I started this project, and its accompanying blog, to prove to myself and to others that interesting and beautiful subjects can be found in familiar places on our own doorsteps. One such place, and the subject of this blog, is Milton Country Park less than half a mile from where I live.  The 95 acre park was created around disused gravel pits.  About one third of the park is water, the remaining area is woodland and meadow with children's play areas and two small gardens.  Situated as it is on the edge of the fens some four miles north of Cambridge, the park neither encompasses nor gives views to any dramatic scenery.  The flora and fauna of the park is not significantly different from that found in the field edges and roadside verges in the surrounding intensively farmed countryside.

Having regularly visited the park for the 22 years it has been open, I was surprised to be able to go into the park one day in February and find a number of colourful pictures to take. These are shown in my first 'Welcome' post in this blog.  It is from this discovery that this whole project started.  Subsequently, I have found that by focussing on the 'intimate landscape' rather than the grand vistas of traditional landscape photography, there are  more than enough subjects to sustain this blog.  It is at this scale – a view of just a few square metres – that the interest and variety is to be found and which so often goes completely unnoticed.  Some of the subjects that I am finding interesting at this level include: the contrasting textures of intertwined plants; the flowers growing on the logs beneath the trees; the complexity of the shadows of the wood canopy; the reflections on the water; and dark and mysterious inlets off the main pits.  It is here also that I have found surprises such as  cowslips and bluebells; common enough elsewhere, but I certainly had not seen them in the park before.  In any case, the park offers very few vistas: there are views across the pits and some open meadows but such opportunities are limited by the amount of woodland in the park.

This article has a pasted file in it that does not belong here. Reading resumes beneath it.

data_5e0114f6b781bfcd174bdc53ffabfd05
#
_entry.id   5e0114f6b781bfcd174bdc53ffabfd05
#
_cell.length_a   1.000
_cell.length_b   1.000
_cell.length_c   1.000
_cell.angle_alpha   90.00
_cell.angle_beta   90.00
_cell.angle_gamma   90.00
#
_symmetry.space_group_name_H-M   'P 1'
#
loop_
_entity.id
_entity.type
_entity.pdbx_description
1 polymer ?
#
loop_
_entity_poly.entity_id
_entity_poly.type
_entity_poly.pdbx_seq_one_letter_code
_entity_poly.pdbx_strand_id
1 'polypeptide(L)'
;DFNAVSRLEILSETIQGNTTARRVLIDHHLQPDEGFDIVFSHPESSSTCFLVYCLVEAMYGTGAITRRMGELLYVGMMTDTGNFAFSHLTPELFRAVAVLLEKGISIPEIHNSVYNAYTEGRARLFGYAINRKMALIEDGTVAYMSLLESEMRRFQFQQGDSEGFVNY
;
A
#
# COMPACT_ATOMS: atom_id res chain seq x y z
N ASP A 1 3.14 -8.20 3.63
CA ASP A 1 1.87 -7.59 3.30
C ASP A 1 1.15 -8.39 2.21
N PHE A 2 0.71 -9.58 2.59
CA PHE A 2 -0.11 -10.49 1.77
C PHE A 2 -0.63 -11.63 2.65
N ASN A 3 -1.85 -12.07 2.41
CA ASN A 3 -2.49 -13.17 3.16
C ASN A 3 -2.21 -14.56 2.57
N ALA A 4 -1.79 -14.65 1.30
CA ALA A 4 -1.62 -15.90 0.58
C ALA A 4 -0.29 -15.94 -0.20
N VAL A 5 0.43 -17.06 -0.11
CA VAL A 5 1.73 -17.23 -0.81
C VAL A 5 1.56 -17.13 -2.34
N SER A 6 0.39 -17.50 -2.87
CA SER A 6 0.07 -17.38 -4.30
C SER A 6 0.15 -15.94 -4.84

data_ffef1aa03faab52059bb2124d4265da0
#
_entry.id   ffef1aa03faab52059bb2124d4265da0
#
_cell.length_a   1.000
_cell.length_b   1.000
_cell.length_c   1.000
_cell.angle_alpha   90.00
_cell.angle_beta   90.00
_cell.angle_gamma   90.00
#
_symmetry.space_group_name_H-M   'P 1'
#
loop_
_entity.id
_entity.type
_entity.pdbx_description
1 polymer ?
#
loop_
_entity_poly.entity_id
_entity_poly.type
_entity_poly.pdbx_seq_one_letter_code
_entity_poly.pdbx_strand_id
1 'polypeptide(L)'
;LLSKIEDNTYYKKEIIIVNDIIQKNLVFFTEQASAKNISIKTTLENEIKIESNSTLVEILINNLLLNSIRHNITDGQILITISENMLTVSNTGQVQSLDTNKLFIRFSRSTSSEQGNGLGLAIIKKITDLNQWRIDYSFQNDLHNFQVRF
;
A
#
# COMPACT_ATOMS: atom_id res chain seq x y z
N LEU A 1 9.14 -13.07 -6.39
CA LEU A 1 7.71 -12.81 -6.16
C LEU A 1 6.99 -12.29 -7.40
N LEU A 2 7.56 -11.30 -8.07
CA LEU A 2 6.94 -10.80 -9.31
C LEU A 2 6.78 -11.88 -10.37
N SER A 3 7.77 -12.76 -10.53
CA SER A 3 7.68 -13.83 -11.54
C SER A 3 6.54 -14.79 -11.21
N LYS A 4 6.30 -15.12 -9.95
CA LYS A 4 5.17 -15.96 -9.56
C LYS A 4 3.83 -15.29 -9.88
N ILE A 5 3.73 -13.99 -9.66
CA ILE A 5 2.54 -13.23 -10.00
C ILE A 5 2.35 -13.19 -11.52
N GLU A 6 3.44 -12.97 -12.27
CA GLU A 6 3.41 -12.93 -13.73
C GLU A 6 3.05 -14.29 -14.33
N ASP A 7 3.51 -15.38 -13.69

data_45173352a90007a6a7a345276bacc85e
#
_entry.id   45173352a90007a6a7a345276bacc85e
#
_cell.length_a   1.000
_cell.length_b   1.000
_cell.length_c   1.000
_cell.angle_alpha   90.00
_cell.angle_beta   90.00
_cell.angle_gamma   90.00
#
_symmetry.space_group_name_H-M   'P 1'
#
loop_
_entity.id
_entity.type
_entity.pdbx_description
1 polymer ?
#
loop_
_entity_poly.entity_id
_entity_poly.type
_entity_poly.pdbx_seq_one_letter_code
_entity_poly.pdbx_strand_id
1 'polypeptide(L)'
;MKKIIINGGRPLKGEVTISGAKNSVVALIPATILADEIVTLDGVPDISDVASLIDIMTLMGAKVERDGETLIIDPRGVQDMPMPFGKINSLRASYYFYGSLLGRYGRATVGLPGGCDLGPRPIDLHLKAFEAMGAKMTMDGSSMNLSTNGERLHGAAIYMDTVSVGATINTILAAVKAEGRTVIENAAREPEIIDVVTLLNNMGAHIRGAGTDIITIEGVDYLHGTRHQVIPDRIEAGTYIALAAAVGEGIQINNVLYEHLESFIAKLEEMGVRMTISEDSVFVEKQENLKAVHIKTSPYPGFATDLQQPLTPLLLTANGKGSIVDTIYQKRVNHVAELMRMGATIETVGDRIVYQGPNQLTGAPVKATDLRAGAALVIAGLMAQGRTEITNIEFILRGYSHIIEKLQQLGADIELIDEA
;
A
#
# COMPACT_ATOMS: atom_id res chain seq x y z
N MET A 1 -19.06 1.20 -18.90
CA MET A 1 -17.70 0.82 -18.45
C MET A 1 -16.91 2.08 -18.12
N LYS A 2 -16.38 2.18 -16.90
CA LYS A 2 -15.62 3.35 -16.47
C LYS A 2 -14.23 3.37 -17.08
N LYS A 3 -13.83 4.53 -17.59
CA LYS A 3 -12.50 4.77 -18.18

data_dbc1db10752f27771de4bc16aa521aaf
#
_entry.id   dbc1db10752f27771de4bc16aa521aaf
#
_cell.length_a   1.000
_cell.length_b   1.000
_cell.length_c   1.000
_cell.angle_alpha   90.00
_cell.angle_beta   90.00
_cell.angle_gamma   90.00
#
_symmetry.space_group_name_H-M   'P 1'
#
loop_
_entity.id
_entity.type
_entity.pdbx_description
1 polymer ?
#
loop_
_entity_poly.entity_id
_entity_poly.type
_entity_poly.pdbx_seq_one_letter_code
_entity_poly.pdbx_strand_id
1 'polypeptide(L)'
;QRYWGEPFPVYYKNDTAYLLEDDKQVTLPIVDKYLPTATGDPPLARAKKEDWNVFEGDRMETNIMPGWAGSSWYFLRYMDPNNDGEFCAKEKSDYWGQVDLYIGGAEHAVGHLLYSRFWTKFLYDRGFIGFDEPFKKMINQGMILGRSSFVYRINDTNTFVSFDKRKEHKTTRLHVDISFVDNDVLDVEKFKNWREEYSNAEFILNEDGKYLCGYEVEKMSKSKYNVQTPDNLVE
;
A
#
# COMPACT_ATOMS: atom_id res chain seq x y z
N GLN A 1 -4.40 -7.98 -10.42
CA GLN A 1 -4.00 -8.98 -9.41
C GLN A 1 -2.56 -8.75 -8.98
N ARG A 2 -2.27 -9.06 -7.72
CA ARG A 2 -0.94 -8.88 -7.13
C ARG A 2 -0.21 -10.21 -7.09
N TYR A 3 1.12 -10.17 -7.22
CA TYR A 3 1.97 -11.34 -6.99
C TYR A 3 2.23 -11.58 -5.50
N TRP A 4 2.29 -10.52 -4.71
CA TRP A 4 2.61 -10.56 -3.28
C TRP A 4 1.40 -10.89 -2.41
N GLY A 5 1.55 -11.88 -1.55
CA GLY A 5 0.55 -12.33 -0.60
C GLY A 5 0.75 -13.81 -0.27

From the start, I have written this blog retrospectively: the photographs in each post are at least two or three weeks old.  This has arisen partly from the fact that I started the blog three weeks after I started taking photographs for the project.  However, this lag has provided me the opportunity to be free of the constraints that come with the  more usual diary approach.  Instead of showing what I saw in the previous fortnight or so, I can be governed by nature's calendar.  I was able to show the first green shoots of spring in one post, and devote the next post to the flowers out in early April; although both posts covered the same time period.  I can show a whole process, such as the greening of the park, in one post even though it took place over six weeks.  Finally, I can devote as many posts as needed to times when a lot is changing, and far fewer posts when nothing much is happening.

This blog is a record of my journey of discovery in the very familiar surroundings of the park; but, above all, it is a celebration of Milton Country Park.

For the location of the park click here   and for a map of the park  click here (for your convenience as a reference for the captions, this latter map will open in a new window).

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